Top 10 Most Popular Serbian Foods
Getting to know a country’s culture is best done through getting to know its cuisine. Every cuisine has something that makes it special. Serbian cuisine, or Balkan cuisine, is rich in tastes and history, intersecting influences of Greek, Turkish, Hungarian, and of course, Slavic cultures.
It has a strong fast-food culture, partly because the country is well-known for its nightlife and its capital is one of those that never sleep. In Serbia you can eat well at any time of the day.
And although most of the dishes are not vegan, you can easily find vegetarian or even vegan alternatives if you asked for posno – food that is prepared without animal products (except for fish) at times of fasting and is widely available.
Although pljeskavica is often translated as the closest thing to a hamburger, it certainly has a taste of its own. It’s seen as a fast-food dish, and although it can be ordered in all national restaurants, it is rarely made at home.
That’s because it tastes best from a fast-food kiosk, often attached to Serbian bakeries – and the shabbier the place looks, the more chance it tastes better. It is so popular that it is common to eat pljeskavica throughout the week.
It is also a number one choice for an after-party meal. When you order pljeskavica, you will get it in bread called lepinja, and you’ll be able to choose your side dish and toppings yourself.
Ćevapi is another Serbian meat-based dish, most commonly ordered in restaurants, but you can also get them in fast-food places. They are a bit different from the Bosnian type of ćevapi.
The culture surrounding eating ćevapi is similar to the one surrounding pljeskavica, but do try eating them the traditional way, with fresh onions and kajmak – a special type of thick cream.
There used to be a time when you could find burek in bakeries only in the early morning or by lunch time at the latest.
This is one of the most popular breakfast foods in Serbia, and because it is quite heavy on the stomach, you wont find yourself too hungry till later in the day. When you buy burek, be sure to get some Serbian yoghurt as well, because the two of them go so perfectly together. Burek in Bosnia is synonymous with a meat pie.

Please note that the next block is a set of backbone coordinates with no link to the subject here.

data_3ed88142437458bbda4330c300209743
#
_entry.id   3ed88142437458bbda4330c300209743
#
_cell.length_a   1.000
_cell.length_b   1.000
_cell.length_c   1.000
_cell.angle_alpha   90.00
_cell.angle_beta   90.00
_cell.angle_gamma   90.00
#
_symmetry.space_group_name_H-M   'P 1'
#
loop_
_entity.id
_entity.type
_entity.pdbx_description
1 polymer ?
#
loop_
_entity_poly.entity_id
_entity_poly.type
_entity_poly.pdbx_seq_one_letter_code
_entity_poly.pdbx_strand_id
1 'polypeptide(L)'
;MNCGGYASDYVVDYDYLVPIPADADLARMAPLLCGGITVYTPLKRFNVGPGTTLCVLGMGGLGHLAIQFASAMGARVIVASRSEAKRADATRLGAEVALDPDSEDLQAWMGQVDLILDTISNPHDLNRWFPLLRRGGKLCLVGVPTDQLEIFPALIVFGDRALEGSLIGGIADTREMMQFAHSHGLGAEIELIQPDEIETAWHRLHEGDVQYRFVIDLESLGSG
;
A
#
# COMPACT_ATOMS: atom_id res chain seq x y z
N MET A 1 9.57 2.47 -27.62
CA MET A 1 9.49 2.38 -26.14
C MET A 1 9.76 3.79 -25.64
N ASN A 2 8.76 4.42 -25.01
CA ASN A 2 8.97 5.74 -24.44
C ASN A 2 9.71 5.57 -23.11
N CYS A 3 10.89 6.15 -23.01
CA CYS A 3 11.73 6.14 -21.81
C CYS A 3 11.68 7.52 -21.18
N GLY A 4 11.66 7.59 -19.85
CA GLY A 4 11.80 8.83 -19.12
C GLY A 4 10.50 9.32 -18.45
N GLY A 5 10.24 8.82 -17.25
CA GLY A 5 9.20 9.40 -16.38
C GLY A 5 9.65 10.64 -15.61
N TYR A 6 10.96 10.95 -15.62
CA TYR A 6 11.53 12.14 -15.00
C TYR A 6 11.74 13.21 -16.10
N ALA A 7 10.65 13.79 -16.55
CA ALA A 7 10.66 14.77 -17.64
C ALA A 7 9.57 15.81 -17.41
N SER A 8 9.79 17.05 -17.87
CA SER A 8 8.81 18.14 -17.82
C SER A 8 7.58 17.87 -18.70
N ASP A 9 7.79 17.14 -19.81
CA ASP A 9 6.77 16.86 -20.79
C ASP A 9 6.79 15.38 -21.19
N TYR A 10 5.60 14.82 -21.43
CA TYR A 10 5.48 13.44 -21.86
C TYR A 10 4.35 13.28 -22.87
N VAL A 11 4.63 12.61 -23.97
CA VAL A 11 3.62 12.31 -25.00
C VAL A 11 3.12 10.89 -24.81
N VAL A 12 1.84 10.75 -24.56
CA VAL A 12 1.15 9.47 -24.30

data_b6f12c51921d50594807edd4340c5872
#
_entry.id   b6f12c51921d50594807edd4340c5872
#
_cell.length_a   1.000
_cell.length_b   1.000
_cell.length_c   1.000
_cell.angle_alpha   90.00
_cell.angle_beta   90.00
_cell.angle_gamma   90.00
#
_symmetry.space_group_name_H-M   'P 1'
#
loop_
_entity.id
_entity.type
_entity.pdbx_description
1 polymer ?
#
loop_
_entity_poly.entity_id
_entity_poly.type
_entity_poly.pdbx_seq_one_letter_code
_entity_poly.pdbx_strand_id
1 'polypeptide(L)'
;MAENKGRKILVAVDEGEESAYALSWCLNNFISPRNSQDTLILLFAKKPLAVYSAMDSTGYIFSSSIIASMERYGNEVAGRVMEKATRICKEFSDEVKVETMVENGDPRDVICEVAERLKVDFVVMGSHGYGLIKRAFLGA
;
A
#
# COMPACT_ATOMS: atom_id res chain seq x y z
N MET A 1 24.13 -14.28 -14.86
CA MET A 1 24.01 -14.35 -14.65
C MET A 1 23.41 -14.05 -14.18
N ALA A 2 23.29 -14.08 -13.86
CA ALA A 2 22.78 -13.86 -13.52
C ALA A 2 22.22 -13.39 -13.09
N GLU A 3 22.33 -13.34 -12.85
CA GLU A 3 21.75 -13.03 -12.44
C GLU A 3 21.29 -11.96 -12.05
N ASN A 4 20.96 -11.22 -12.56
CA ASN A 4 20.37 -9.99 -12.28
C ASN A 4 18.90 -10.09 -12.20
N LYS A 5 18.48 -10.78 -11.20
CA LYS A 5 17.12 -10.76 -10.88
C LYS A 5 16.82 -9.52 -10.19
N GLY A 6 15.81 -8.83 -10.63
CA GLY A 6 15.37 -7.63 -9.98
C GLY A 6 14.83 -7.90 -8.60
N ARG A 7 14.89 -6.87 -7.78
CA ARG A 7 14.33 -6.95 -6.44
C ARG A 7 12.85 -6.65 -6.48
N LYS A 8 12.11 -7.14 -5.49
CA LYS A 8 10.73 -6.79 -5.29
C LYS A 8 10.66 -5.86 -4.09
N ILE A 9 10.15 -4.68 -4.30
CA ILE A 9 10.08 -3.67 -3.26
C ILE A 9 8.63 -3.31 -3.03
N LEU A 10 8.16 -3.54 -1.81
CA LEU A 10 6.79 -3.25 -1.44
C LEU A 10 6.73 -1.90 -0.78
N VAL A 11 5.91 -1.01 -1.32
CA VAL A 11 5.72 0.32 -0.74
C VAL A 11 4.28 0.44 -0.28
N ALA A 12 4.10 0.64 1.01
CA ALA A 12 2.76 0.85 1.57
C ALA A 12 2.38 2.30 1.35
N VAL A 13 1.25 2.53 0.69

But Serbia eats a cheese pie variant, so it’s easy to get confused if you’re a tourist travelling the Balkans. It is so popular and so loved that bakeries are now coming up with different stuffings and variants of it – you can also find burek with chocolate if you’re lucky.
Another form of cheese pie that is more commonly made at home is gibanica. If you are visiting a Serbian family you will very likely be served this. It is perfect for breakfast, but is often served as an appetizer as well.
No winter holiday feels complete without a big pot of home-made sarma. It’s a dish of cooked cabbage (sauerkraut actually, but made with whole leaves) stuffed with meat and rice and it tastes delicious! Every home has their unique sarma recipe, and you can order it in all national restaurants, too. This dish is also easily made vegan.
Sarmas or slight variations of the dish can be found in almost all of Central and Eastern Europe. Sarmale is one of the most popular foods in Romania, Ukrainians love their holubtsi, while Hungarians have their own version of sarmas called töltött káposzta.
Homes in Serbia that still prepare for winter by making their own food, never miss out on making jars of ajvar.
It is a condiment, often served with just bread as an appetizer, made from peppers (and sometimes added eggplant). It can be bought ready-made in every supermarket across the country, or you can try and make it yourself!
One of the most common dishes served in national restaurants is prebranac, or beans cooked in an oven with a lot of onion. It is delicious on its own, or eaten as a side-dish. It is most commonly prepared during cold winter months.
Kajmak is a an clotted dairy cream that’s popular in Serbia, Montenegro and Croatia. It comes either young or matured and has a fat content of at least 60%. It’s super tasty as a spread on a fresh slice of bread.
Orasnice are traditional walnut cookies. Every Serbian grandmother knows how to make these herself, and you will most likely be offered some if you visit some more traditional homes.
They are sweet and crunchy, and for a cookie, they can be quite filling. They are also quite recognizable for their shape. Why not try to make some yourself!
These delicious Serbian Christmas cookies filled with jam and covered with powdered sugar are a common delicacy in Serbian homes. They can be easily ordered in restaurants and found in bakeries, too. They are so good they truly melt in your mouth.
Hopefully you will get a chance to try some of these specialties. Prijatno!
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